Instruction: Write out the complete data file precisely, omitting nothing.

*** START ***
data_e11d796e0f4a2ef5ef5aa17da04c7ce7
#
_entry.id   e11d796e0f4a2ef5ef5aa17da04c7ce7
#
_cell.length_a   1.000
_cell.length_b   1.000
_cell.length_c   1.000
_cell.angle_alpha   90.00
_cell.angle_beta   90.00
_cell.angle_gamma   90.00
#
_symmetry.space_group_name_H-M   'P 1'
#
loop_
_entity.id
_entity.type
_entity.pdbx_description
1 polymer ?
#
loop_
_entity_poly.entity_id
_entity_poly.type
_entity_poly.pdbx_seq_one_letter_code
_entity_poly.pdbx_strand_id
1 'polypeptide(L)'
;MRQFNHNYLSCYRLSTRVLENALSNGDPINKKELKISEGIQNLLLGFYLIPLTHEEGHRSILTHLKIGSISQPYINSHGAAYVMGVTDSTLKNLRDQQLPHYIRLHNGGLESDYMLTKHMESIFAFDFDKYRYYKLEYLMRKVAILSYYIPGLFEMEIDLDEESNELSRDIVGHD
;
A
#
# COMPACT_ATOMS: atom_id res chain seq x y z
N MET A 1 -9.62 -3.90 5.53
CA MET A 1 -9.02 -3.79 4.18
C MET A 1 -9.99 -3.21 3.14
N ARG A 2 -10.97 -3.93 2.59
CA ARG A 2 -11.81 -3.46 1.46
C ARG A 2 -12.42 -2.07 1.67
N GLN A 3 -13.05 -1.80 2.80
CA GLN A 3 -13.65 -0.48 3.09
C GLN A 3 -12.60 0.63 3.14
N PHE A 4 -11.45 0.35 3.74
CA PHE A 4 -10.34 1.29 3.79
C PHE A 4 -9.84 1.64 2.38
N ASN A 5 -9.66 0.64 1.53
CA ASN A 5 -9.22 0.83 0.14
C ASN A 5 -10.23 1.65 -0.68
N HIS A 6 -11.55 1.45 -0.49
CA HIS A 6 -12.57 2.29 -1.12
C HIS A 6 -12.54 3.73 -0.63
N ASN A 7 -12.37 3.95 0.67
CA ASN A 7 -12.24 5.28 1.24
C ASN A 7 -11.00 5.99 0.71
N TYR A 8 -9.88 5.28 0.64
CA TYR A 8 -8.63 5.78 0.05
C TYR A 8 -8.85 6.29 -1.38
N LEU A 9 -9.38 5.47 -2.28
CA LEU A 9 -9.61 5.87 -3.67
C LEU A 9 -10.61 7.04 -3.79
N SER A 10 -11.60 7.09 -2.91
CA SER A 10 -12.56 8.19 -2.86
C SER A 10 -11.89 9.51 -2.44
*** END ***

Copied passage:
data_e11d796e0f4a2ef5ef5aa17da04c7ce7
#
_entry.id   e11d796e0f4a2ef5ef5aa17da04c7ce7
#
_cell.length_a   1.000
_cell.length_b   1.000
_cell.length_c   1.000
_cell.angle_alpha   90.00
_cell.angle_beta   90.00
_cell.angle_gamma   90.00
#
_symmetry.space_group_name_H-M   'P 1'
#
loop_
_entity.id
_entity.type
_entity.pdbx_description
1 polymer ?
#
loop_
_entity_poly.entity_id
_entity_poly.type
_entity_poly.pdbx_seq_one_letter_code
_entity_poly.pdbx_strand_id
1 'polypeptide(L)'
;MRQFNHNYLSCYRLSTRVLENALSNGDPINKKELKISEGIQNLLLGFYLIPLTHEEGHRSILTHLKIGSISQPYINSHGAAYVMGVTDSTLKNLRDQQLPHYIRLHNGGLESDYMLTKHMESIFAFDFDKYRYYKLEYLMRKVAILSYYIPGLFEMEIDLDEESNELSRDIVGHD
;
A
#
# COMPACT_ATOMS: atom_id res chain seq x y z
N MET A 1 -9.62 -3.90 5.53
CA MET A 1 -9.02 -3.79 4.18
C MET A 1 -9.99 -3.21 3.14
N ARG A 2 -10.97 -3.93 2.59
CA ARG A 2 -11.81 -3.46 1.46
C ARG A 2 -12.42 -2.07 1.67
N GLN A 3 -13.05 -1.80 2.80
CA GLN A 3 -13.65 -0.48 3.09
C GLN A 3 -12.60 0.63 3.14
N PHE A 4 -11.45 0.35 3.74
CA PHE A 4 -10.34 1.29 3.79
C PHE A 4 -9.84 1.64 2.38
N ASN A 5 -9.66 0.64 1.53
CA ASN A 5 -9.22 0.83 0.14
C ASN A 5 -10.23 1.65 -0.68
N HIS A 6 -11.55 1.45 -0.49
CA HIS A 6 -12.57 2.29 -1.12
C HIS A 6 -12.54 3.73 -0.63
N ASN A 7 -12.37 3.95 0.67
CA ASN A 7 -12.24 5.28 1.24
C ASN A 7 -11.00 5.99 0.71
N TYR A 8 -9.88 5.28 0.64
CA TYR A 8 -8.63 5.78 0.05
C TYR A 8 -8.85 6.29 -1.38
N LEU A 9 -9.38 5.47 -2.28
CA LEU A 9 -9.61 5.87 -3.67
C LEU A 9 -10.61 7.04 -3.79
N SER A 10 -11.60 7.09 -2.91
CA SER A 10 -12.56 8.19 -2.86
C SER A 10 -11.89 9.51 -2.44